Creating Packages in the Chocolatey Windows Package Manager

There are a few files in the default Chocolatey package template, as it is meant to provide a generalist approach. You can also create your own templates.

Chocolatey will by default generate a readme file, install and uninstall PowerShell scripts, and a nuspec — which is a way of describing the packaging format. It has information about the version of the software, any dependencies, etc. For example, if you have a package with Git extensions and it requires Git to be installed first, Chocolatey will be able to manage that for you.

Related ▶️: How Puppet Supports DevOps Workflows in the Windows Ecosystem

Why Chocolatey?

The Chocolatey Windows package manager allows you to use non-centralized and private repositories and create your own packages.

Using Chocolatey means you don’t need a GUID – Chocolatey itself handles all the downloading and installing. If you’re hosting internal packages, you can even embed the install file into the Chocolatey package itself to further streamline the process.

The Chocolatey community repository has thousands of packages that anyone can use, but we recommend you host your own internal package repository server rather than the packages on Chocolatey.org. That way you’ll have complete control over your software.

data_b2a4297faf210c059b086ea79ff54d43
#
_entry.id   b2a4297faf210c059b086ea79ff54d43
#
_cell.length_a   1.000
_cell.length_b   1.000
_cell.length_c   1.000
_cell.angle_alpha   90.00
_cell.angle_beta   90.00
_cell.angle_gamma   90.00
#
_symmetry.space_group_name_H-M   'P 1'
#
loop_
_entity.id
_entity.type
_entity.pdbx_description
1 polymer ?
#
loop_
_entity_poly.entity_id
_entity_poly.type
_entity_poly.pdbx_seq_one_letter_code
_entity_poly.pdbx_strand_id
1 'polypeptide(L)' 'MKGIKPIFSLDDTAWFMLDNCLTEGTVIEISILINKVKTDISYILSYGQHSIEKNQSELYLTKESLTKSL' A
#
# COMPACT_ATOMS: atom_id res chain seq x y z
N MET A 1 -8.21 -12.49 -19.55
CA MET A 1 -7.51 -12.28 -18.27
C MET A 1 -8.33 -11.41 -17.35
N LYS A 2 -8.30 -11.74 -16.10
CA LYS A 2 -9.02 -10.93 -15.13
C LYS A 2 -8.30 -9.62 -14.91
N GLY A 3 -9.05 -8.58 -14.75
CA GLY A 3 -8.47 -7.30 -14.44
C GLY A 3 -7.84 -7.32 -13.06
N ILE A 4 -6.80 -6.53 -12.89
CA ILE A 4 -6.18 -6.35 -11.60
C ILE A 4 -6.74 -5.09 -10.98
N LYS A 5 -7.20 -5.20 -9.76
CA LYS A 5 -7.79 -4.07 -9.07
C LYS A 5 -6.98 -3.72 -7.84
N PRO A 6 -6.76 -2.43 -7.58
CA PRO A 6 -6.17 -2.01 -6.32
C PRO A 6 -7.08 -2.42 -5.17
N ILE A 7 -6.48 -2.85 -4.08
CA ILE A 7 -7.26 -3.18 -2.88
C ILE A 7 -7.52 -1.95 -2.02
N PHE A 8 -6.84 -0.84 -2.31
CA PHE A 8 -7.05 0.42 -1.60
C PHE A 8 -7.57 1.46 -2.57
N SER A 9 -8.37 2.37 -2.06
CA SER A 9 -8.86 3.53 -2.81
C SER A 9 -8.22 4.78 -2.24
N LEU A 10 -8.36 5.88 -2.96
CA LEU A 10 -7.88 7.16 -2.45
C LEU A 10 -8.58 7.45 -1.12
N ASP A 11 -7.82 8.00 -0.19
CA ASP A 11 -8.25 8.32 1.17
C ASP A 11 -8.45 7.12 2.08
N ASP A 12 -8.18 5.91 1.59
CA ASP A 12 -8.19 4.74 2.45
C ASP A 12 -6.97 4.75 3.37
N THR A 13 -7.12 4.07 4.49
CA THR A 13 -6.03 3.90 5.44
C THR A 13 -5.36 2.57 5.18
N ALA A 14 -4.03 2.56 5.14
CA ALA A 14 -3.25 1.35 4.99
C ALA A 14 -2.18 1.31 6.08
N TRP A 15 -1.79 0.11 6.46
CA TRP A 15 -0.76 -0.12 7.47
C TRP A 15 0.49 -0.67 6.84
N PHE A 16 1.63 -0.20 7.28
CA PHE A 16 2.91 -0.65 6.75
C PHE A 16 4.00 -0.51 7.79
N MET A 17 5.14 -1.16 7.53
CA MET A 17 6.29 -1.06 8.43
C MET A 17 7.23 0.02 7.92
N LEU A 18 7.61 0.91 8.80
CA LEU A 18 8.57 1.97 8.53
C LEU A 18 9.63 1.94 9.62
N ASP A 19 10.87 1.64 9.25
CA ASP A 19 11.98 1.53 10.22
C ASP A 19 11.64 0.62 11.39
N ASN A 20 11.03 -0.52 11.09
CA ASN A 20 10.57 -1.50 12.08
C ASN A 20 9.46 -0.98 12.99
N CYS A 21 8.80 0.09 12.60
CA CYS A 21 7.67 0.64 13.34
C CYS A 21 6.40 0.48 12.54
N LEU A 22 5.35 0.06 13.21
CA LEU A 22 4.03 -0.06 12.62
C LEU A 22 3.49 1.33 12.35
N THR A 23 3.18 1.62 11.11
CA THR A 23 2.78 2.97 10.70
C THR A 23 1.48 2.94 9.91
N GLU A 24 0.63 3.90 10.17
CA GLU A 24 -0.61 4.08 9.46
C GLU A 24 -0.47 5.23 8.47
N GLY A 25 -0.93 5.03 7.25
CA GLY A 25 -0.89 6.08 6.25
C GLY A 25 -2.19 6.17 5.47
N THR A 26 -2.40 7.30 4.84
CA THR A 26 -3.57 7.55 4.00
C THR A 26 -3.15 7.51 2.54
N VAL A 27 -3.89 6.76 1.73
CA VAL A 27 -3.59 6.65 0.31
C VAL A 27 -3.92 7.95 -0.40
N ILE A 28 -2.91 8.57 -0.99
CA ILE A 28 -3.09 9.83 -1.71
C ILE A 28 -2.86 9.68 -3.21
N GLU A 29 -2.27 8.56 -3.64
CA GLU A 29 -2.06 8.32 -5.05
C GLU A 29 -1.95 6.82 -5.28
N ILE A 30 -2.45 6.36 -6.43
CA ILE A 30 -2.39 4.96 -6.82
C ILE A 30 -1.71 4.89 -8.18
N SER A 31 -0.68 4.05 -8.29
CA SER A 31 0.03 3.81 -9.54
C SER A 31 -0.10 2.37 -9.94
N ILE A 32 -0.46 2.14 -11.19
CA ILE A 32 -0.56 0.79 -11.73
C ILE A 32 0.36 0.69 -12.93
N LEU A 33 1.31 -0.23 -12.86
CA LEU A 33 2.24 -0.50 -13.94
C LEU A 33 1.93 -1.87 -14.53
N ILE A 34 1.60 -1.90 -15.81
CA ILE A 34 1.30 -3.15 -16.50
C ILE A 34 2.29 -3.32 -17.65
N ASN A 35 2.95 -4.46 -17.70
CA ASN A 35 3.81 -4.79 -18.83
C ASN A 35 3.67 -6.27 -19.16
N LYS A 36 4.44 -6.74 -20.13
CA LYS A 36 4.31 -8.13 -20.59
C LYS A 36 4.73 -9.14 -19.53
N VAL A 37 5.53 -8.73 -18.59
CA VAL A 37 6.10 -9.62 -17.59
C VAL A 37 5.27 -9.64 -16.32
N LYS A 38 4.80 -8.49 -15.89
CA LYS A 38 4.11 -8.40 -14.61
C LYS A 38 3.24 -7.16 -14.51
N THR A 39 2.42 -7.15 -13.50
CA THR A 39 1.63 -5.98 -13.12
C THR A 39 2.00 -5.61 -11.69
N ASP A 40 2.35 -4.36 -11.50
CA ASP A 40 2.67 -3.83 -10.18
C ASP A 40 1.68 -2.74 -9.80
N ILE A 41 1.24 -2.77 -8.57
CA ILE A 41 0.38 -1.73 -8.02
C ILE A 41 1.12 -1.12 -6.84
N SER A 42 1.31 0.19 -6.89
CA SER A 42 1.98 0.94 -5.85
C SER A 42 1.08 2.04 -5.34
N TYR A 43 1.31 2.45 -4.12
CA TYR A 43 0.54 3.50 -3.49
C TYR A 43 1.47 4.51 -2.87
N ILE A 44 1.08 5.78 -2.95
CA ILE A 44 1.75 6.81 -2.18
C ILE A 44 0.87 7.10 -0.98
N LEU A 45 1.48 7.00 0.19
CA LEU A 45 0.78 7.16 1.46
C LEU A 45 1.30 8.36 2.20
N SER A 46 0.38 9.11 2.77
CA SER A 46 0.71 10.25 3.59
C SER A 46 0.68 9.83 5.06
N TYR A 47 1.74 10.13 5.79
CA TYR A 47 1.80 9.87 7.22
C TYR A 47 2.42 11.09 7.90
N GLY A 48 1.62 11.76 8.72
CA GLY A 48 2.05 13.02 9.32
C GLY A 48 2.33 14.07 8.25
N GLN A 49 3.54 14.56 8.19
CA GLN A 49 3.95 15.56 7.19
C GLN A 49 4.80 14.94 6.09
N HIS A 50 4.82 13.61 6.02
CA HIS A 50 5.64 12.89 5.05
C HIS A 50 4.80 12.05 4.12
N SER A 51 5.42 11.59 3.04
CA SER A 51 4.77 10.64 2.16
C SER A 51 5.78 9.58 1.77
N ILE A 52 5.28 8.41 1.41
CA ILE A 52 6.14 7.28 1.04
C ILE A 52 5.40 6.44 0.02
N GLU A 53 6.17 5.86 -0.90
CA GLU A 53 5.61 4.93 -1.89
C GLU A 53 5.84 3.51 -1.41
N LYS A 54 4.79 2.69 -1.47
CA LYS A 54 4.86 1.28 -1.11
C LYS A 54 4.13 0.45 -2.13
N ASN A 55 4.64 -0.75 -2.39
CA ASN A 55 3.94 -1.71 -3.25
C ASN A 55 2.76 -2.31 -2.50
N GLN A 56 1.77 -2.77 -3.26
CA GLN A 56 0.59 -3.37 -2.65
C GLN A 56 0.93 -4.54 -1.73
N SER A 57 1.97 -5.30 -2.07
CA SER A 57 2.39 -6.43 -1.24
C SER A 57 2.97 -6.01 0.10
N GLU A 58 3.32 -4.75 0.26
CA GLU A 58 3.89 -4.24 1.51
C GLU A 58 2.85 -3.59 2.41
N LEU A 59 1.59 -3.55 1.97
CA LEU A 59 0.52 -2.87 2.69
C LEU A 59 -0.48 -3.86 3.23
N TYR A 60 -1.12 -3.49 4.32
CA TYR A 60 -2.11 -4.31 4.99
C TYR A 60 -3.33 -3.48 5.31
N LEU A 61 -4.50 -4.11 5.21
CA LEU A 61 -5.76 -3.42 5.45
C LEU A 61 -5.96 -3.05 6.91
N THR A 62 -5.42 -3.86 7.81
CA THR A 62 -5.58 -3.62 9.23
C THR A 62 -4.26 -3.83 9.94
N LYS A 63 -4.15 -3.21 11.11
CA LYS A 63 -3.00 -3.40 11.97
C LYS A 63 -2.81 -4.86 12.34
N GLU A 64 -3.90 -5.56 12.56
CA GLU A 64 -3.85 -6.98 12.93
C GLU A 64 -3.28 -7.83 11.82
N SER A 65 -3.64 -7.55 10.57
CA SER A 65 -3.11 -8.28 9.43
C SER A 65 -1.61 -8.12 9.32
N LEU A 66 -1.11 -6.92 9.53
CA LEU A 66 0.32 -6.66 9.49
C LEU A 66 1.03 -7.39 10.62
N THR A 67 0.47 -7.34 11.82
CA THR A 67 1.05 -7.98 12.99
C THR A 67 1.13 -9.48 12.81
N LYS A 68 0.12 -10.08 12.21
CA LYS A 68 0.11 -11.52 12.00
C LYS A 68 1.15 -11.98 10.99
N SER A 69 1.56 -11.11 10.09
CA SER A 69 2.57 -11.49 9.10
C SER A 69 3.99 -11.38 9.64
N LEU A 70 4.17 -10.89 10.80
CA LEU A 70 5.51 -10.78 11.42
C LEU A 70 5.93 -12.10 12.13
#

Chocolatey and Puppet are Better Together

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Chocolatey is a unified interface for all different types of installers. Here’s the difference between the built-in Windows package provider and Chocolatey:

#built-in provider
package { “Git version 2.6.1’:
    ensure      => installed,
    source      => ‘C:\temp\Git-2.6.1-32bit.exe’,
install_options => [‘/VERYSILENT’]
#Chocolatey provider
package { ‘git’:
    ensure      => latest,

Note the differences. For the built-in provider, when we need to upgrade, we’ll run into maintenance issues. We’ll need to change the manifest over time. Instead, if we take a look at the Chocolatey provider, we can see it looks just like the package provider for other operating systems. We’ve achieved platform-agnostic packaging. You can use that same packaging to ensure the latest version of Git is installed across all of your platforms and operating systems.

How Puppet Makes Using the Chocolatey Package Manager on Windows Even Better

Puppet can install Chocolatey and packages, and all the configuration that goes along with Chocolatey as well — including custom sources and other features.

Because Chocolatey is a command line tool, using Puppet to configure and control Chocolatey is straightforward and sensible. Puppet allows you to automate many important parts of the package creation process in Chocolatey, which is a great way to streamline package creation and software management on Windows.

Automating repetitive tasks also makes it easier to learn and use the Chocolatey package manager on Windows, which reduces the learning curve for new IT staff to get up to speed.

Because automation is also an essential element of continuous delivery, using Puppet to manage Chocolatey gets you one step closer to fully automated infrastructure management at scale.


This blog was originally published on September 18, 2016 and has since been updated for accuracy and relevance.